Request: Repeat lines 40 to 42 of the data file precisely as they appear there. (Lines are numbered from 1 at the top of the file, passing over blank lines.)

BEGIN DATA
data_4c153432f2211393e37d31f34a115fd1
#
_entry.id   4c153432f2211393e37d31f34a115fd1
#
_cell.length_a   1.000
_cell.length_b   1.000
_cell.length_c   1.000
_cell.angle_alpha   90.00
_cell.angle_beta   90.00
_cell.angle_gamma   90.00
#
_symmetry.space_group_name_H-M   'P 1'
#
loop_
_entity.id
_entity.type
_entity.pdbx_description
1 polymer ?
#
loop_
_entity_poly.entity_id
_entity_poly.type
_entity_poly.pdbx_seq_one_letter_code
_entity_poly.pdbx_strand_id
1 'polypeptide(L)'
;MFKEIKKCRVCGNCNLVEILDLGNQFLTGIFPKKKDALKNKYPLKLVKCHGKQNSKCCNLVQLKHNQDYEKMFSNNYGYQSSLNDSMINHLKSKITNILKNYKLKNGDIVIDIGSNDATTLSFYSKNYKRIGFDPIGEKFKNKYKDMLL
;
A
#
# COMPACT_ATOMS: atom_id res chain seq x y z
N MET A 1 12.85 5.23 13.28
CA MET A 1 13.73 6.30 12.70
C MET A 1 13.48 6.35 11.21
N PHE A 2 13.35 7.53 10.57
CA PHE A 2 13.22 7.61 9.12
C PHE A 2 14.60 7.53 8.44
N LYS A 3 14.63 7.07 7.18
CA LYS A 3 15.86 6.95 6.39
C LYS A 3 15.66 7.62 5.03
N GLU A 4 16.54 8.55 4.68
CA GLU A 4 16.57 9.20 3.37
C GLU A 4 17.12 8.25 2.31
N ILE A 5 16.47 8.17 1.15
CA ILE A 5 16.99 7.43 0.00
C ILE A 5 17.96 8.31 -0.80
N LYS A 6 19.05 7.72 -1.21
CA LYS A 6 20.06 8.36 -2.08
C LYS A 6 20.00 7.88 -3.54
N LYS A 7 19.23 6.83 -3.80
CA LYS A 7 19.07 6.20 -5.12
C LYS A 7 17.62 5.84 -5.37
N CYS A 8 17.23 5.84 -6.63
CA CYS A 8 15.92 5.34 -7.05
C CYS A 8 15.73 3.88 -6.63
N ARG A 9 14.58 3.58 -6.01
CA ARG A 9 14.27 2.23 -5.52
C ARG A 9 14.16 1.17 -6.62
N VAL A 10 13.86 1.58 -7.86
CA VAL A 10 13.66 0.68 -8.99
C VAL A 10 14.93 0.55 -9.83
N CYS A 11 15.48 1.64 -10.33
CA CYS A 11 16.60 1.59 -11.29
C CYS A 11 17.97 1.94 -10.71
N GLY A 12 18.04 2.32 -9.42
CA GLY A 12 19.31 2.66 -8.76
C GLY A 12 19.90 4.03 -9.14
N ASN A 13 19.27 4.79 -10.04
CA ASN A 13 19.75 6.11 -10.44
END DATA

N GLU A 4 16.54 8.55 4.68
CA GLU A 4 16.57 9.20 3.37
C GLU A 4 17.12 8.25 2.31